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More information about WWI Women's Football brought to light at Coventry History Centre

As part of the HLF funded No Game For Girls project, celebrating womens’ football in WW1, Coventry-based company eyefull productions are uncovering a wealth of history about the ‘munitionettes’ or factory girls from Coventry’s factories, and their pioneering journeys into football.

Much is being discovered too about some of the men of the time who were instrumental in supporting and helping the factory girls organize into teams and arrange competitions and leagues across the city, playing at Highfield Road, the Butts Ground, Stoke Grounds amongst others.

Below, local historian, Lionel Bird describes his work in the History Centre at The Herbert researching possible founders of Coventry Ladies Football Club after the war:

For some months now I have been researching the origins of Women's Football in Coventry. In particular, the efforts of women munition workers during World War One, who decided to play "the beautiful game" as part of their recreational activities. This must have given them a welcome break from the harsh industrial conditions experienced in the city's numerous factories engaged in munitions production. The majority of my research has been conducted at the History Centre housed in The Herbert, a facility which offers detailed information of historical importance and probably contains material on subjects which would appeal to many individuals.

The "Munitionette" female footballers captured the imagination of the general public and huge crowds flocked to see matches. The following factories raised female teams: Humber, Rudge-Whitworth, Coventry Ordnance, Daimler, White & Poppe and Coventry Chain. The matches took place during 1917 and 1918. Recent research by fellow Coventry City F.C. historian, Mike Young and myself, has unearthed important information, which goes beyond the end of the Great War. Some of the footballers expressed a desire to carry on playing after hostilities had ceased. This eventually led to the formation of Coventry City Ladies Football Club during April/May 1921.

Previously it was understood that Frederick Selman was the founder of CCLFC but new information confirms the true founder to be a Mr. P. Johnson. Selman played an important role in establishing the team and became chairman. He was also instrumental in establishing the English Ladies Football Association in December 1921. His invaluable work gave the club a national identity, which allowed Johnson to concentrate on the mechanics of running the team. Johnson was trainer and secretary, no doubt coaching the women on the finer points of the game and crucially arranging the fixtures.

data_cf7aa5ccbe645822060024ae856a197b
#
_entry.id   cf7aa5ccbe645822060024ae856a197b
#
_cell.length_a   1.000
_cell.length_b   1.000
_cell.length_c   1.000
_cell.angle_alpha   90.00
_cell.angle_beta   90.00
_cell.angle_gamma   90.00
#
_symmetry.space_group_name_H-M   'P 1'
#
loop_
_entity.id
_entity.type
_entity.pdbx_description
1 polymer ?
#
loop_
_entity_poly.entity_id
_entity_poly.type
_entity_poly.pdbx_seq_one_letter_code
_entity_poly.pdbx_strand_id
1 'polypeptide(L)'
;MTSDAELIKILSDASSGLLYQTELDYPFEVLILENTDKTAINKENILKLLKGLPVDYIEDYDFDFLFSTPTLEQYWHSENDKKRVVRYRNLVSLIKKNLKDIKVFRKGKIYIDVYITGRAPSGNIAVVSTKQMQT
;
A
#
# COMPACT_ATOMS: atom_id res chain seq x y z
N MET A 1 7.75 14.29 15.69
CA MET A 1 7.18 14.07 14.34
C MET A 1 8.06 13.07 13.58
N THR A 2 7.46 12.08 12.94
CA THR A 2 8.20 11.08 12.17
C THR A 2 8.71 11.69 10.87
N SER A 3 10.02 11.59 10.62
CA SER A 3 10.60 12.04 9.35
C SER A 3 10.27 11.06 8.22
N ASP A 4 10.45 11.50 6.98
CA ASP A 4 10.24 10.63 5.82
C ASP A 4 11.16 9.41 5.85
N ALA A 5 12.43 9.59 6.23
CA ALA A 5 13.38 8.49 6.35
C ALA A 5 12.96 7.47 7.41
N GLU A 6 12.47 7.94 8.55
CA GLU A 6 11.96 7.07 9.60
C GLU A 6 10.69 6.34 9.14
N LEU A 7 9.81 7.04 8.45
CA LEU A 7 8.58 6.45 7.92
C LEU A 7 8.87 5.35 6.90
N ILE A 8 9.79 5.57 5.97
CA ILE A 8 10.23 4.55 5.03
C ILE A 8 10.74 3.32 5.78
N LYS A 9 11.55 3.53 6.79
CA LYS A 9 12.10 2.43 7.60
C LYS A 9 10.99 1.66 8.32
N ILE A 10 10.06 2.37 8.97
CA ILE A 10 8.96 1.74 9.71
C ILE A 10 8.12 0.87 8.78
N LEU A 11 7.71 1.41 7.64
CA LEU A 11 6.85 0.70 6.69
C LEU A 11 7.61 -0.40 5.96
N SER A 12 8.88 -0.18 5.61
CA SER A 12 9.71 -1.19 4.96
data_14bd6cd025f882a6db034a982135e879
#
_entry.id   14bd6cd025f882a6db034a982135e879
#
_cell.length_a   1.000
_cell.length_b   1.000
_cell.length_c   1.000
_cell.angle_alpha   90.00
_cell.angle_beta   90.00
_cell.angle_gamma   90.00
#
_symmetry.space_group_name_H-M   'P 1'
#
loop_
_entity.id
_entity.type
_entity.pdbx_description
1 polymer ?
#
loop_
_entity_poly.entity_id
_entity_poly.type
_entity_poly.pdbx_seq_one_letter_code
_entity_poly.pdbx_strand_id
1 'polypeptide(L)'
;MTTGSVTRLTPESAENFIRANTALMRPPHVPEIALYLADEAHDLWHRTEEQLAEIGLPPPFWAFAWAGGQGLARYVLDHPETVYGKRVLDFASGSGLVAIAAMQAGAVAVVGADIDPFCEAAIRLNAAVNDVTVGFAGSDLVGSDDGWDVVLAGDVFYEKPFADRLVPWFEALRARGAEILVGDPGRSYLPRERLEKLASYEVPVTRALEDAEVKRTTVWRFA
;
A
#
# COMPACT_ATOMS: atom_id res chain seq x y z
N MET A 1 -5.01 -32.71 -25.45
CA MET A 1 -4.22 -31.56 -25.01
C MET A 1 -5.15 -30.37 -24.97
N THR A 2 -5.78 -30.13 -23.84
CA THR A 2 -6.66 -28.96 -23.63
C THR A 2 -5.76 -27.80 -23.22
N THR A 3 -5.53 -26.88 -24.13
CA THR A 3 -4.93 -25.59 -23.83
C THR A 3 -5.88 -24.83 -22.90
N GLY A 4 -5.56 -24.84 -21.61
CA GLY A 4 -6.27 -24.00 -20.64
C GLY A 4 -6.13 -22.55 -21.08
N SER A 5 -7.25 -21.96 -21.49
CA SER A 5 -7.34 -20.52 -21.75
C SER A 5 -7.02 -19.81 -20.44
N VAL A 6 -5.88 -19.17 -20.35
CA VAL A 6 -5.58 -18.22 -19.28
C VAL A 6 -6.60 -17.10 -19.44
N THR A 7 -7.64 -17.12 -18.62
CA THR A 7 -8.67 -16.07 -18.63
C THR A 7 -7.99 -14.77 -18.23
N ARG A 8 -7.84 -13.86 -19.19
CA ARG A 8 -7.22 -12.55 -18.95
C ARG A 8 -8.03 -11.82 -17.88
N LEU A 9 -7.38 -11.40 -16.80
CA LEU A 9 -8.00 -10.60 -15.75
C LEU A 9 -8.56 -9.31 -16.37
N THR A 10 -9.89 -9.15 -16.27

An insight into the dedication of Johnson is given in a report featured in the Derby Telegraph of 27 August 1921. The newspaper was previewing the first women's football match to be held in Derby, at the Baseball Ground, with Coventry City Ladies taking on the famous Dick Kerr's team from Preston four days later. The report reads: "The Coventry Ladies team was only formed at the latter part of last season, and its inception was entirely due to the tireless energy and enthusiasm of Mr. P. Johnson. Recruits (players) were soon forthcoming and a call here and there (appeals) got together the necessary funds for the outfits (playing kit). Practice took place on a piece of waste land with goal posts erected. Residents of Coventry soon got to hear of the doings and flocked to admire and applaud." The match at Derby was played in front of a 9,000 crowd and Dick Kerr's won 3-1.

By 8 October 1921 Coventry City Ladies had played 10 games, winning 5, losing 4, and drawing 1. They had scored 25 goals and conceded 17. Goalkeeper S. Sidwell and right-winger F. Edwards, had been identified by the ELFA as outstanding players and selected them for the league's representative team. Meanwhile, Frederick Selman attempted to establish an official Coventry Women's League, but sadly failed. No doubt insufficient finance and lack of support scuppered the idea. Evidence suggests Coventry City Ladies disbanded sometime during 1922.

Women's football in Coventry was resurrected in the late 1960's during Jimmy Hill's period as manager of Coventry City F.C., the ladies team being known as the Bantams, taken from the old nick-name of the male team which was now known as the Sky Blues.

The current Coventry City Ladies F.C. had a remarkable season 2013/2014, winning the Southern Premier League title and the Birmingham County Cup. Very little is known about Mr. P. Johnson and I would like to give him the recognition he deserves. He was a pioneer of women's football in Coventry and through this article, I would like to appeal for people to come forward if they can help identify him or provide more information.

For more information and updates about the project, and for tickets for the upcoming 1917 commemoration match at the Butts Arena Monday 25th August go to facebook.com/nogameforgirls.

If you have any family stories or archive relating to the factory girls in Coventry in WW1, please contact the No Game For Girls project manager
franporter@mac.com / 02476 550372

LIONEL BIRD
COVENTRY CITY F. C. HISTORIAN.

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